The Securities and Exchange Commission (SEC) Friday charged Houston-based El Paso Corp., two subsidiaries and five former employees with fraud for materially overstating the company's proved oil and natural gas reserves and misleading investors.
The SEC civil action, filed in federal district court in Houston, charged that El Paso's ex-employees lacked the required supporting data when they estimated reserves and ignored negative drilling results and production trends demonstrating that some fields weren't producing as projected. SEC staff launched a formal investigation of El Paso's reserves calculations in early 2004 (see NGI, July 23, 2007).
El Paso, subsidiaries El Paso CGP Co. LLC and El Paso Exploration & Production Co., and former employees have agreed to settle the SEC's enforcement action. El Paso did not admit or deny any of the claims.
As part of the settlement, El Paso and parties all consented to permanent injunctions against violations of the antifraud and other provisions of the federal securities laws. Rodney D. Erskine, former president of El Paso Exploration & Production, agreed to pay a $75,000 penalty; and Randy L. Bartley, former senior vice president, agreed to pay a $40,000 penalty. Former vice presidents Steven L. Hochstein, John D. Perry and Bryan T. Simmons will each pay $40,000 in penalties under the terms of the agreement.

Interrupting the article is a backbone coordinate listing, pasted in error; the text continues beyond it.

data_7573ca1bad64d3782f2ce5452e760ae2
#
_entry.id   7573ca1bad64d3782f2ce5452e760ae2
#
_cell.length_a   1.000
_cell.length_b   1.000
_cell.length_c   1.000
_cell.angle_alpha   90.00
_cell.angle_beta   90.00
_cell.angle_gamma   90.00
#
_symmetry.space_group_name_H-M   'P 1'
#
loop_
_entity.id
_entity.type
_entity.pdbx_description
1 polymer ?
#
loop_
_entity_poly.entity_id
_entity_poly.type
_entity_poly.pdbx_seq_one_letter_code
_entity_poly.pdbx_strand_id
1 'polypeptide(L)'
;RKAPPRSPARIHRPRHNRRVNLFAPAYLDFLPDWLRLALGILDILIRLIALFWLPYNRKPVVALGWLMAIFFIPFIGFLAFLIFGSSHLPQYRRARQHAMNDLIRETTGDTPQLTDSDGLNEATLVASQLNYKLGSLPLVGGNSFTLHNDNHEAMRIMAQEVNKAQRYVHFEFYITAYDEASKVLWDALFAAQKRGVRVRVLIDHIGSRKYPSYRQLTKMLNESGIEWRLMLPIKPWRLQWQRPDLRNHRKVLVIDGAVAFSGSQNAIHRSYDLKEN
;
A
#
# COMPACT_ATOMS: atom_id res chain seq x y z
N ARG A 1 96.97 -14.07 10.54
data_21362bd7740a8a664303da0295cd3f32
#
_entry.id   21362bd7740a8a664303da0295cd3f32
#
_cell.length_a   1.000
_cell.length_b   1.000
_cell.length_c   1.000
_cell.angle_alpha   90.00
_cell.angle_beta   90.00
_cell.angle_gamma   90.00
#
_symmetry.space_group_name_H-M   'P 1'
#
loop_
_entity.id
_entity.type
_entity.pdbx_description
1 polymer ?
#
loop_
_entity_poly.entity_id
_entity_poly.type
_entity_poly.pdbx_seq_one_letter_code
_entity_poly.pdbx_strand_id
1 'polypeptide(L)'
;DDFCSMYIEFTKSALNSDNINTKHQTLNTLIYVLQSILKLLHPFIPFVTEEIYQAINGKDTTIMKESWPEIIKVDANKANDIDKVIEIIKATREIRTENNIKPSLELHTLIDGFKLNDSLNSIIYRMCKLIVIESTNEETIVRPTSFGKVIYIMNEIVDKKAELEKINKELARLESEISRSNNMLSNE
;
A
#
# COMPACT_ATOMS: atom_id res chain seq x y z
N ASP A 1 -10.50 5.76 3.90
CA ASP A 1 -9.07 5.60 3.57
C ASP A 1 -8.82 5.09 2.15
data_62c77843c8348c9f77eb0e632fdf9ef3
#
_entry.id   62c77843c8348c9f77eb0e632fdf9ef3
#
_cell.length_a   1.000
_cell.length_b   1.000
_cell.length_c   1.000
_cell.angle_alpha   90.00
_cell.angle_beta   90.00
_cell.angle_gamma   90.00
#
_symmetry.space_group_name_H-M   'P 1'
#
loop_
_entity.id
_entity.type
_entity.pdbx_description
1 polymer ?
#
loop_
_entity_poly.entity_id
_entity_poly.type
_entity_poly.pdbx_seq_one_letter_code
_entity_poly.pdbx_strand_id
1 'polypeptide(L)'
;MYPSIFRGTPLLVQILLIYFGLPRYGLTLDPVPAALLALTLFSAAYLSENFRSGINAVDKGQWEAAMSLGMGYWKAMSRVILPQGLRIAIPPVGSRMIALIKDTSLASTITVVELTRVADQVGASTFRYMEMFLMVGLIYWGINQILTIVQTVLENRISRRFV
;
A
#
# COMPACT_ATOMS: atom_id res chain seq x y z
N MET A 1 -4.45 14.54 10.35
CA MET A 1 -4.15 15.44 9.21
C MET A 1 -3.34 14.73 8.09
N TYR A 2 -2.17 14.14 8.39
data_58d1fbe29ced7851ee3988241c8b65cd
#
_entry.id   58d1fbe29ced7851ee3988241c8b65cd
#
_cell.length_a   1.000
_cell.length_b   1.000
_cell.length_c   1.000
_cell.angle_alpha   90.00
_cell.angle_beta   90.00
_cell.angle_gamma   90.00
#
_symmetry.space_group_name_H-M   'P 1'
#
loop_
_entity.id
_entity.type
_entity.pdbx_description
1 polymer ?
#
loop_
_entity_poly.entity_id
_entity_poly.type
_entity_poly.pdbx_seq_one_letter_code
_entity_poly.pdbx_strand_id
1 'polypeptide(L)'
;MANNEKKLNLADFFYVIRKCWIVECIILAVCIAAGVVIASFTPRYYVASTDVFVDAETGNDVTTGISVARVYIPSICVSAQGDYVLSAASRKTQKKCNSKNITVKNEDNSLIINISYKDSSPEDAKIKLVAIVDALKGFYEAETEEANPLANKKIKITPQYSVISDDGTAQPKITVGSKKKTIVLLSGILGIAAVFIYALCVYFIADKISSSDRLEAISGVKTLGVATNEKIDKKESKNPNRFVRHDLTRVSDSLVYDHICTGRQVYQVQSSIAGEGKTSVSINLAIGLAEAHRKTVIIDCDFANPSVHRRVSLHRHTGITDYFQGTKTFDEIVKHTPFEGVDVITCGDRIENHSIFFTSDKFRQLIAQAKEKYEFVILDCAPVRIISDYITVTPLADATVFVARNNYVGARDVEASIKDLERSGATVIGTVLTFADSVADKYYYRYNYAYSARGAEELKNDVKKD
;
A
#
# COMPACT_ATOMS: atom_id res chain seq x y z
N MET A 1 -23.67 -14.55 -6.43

The SEC's civil complaint said that in an environment of weak internal controls, El. Paso assigned proved reserves to unproved reservoirs, attributed proved reserves to wells and undrilled locations without sufficient underlying data, and failed to take into account negative drilling and production trends when estimating and reporting its proved reserves.
In 2004 El Paso was forced to restate its financial statements for the years 1999 through 2002, and the first nine months of 2003, reducing its previously reported proved natural gas and oil reserves over that time period by more than 35% [or by 1.8 Tcf] and cutting its cumulative earnings through Sept. 30, 2003 by $1.7 billion (see NGI, Oct. 4, 2004).
"Although proved reserves are estimated, that does not mean 'anything goes,'" said Linda Chatman Thomsen, director of the SEC's Division of Enforcement. "Public companies must follow the rules for reserves estimation and reporting, and today's action emphasizes the commission's commitment to ensuring transparency and uniformity when companies report that information to investors."
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